Seeley adds: “Schools must provide opportunities for all students to express their thoughts, opinions and concerns, and ensure their experience is impactful, significant and self-reflective, allowing them to consider their role in contributing to positive climate change.”

Giving young people the tools and space to create and set their own agendas when it comes to global issues that will affect their future is a vital component of creating agency.

“Young people have so many ideas and so many ways in which we communicate and engage with the rest of the world that is different to older generations, like on social media for example,” says Clelia Pirard, 16. “Something like Cop28 gives us the chance to show that we too have ideas to share and voices to be heard.”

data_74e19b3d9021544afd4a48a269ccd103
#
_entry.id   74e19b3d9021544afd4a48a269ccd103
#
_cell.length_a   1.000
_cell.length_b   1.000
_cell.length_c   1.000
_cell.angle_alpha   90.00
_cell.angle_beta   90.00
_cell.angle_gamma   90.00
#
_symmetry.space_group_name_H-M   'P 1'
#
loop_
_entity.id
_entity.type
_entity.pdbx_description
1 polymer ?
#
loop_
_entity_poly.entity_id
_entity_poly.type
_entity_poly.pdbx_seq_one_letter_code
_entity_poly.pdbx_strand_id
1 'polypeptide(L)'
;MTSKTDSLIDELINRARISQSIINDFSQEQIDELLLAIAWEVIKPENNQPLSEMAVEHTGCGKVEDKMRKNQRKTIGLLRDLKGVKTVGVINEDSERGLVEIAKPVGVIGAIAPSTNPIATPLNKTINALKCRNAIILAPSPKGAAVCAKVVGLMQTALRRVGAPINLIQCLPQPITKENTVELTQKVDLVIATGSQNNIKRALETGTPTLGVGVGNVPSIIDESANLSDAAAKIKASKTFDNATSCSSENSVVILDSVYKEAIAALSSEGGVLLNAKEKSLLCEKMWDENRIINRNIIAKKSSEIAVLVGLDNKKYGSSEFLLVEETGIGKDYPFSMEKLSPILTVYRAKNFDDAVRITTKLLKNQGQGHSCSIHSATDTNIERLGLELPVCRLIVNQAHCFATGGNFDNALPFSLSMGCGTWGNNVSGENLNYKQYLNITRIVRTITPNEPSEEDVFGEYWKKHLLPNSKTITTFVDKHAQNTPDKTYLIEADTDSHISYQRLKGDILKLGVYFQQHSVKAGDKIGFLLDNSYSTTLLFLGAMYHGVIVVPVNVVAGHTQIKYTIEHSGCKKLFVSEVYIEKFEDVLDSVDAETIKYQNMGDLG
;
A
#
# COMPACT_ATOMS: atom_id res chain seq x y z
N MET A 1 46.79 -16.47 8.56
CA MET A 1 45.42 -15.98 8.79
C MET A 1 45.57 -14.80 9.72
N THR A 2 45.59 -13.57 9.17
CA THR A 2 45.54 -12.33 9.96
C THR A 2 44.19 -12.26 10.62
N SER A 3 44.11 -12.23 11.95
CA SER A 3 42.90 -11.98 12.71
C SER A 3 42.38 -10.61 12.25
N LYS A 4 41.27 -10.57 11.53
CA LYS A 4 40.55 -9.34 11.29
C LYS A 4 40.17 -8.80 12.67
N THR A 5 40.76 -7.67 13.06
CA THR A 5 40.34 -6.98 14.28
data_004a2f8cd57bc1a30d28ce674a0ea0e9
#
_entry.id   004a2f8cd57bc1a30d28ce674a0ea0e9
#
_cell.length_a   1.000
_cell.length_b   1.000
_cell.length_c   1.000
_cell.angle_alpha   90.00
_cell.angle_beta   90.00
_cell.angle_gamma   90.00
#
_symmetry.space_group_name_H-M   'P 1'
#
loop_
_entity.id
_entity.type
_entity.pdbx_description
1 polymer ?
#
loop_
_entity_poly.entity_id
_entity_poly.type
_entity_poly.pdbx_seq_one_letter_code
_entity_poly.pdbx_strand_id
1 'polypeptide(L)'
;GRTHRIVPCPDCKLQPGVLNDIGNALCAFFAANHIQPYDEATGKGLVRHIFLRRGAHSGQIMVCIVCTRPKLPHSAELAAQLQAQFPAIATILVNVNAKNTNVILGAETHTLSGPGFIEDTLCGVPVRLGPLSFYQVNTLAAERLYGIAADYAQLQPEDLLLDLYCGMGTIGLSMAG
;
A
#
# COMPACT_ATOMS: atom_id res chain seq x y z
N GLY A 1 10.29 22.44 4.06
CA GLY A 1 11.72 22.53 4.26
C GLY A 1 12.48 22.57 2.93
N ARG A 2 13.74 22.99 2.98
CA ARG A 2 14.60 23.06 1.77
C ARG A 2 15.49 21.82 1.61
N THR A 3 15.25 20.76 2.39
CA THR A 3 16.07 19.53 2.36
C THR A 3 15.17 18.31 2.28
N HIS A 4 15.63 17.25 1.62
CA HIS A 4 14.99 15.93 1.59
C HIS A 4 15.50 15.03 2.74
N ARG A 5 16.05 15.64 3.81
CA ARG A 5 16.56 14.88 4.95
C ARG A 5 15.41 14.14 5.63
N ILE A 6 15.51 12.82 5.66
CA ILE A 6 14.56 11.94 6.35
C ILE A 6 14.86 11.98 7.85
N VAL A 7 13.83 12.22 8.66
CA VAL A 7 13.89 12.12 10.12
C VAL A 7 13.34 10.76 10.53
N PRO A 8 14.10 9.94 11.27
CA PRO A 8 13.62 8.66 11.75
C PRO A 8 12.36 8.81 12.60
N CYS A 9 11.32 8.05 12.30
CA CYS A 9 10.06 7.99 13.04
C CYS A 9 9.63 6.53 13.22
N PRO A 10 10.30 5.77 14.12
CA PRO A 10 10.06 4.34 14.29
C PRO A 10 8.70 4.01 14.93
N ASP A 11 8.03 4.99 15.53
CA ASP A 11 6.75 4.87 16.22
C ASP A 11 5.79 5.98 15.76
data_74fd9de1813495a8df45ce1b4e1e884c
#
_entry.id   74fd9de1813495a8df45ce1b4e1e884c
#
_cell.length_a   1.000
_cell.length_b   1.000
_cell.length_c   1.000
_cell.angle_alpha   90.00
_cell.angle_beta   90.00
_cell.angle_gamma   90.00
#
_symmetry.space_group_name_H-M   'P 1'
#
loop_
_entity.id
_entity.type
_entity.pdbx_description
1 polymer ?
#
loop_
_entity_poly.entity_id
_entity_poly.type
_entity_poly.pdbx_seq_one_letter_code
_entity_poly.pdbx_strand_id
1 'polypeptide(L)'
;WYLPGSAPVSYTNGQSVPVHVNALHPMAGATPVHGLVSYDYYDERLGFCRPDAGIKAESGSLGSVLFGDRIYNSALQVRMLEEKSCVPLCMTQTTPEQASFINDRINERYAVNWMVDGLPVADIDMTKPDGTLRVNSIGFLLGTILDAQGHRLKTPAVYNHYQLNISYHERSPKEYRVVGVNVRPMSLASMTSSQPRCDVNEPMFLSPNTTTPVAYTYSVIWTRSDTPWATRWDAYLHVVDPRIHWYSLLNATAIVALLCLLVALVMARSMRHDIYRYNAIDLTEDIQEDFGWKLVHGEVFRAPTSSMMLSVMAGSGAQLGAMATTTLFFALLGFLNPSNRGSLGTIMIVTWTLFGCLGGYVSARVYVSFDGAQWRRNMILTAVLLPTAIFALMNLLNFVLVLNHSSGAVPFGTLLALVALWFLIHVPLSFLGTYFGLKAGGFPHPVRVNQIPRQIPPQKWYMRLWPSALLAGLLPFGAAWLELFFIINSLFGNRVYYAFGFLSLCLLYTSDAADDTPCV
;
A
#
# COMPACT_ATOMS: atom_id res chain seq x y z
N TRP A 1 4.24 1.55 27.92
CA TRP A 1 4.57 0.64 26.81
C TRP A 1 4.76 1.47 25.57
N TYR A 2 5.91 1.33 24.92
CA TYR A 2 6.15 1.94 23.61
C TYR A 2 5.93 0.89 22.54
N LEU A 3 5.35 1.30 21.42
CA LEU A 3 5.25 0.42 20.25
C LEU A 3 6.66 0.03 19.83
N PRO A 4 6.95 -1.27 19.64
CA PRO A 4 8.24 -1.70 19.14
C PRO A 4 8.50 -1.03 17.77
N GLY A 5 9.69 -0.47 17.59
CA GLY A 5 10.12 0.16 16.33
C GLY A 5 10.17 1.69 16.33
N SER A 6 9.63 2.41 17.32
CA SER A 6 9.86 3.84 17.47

An environmental message in all aspects of learning

“Cop28 is when important people from different countries come to the UAE to share ideas about the environment,” says Yassine Abou, 12. “I like learning about it at school because then I go home and teach my parents about what I’ve learnt. I tell them we have to do more things in the house like recycling and being careful of how much water and electricity we use.”

Making environmental issues a part of the curriculum in schools and conversations at home helps put tackling climate change at the heart of everyday life.

“We integrate climate change discussions and projects across various subjects, such as science, geography, social studies and more, to highlight the multidisciplinary nature of climate action,” says Alexander.

“By fostering open dialogue and creating a safe classroom environment, students are empowered to ask questions, express concerns and engage in respectful debates about climate issues, ultimately inspiring them to become informed, engaged and proactive in addressing the global challenge.”

Updated: December 06, 2023, 4:55 AM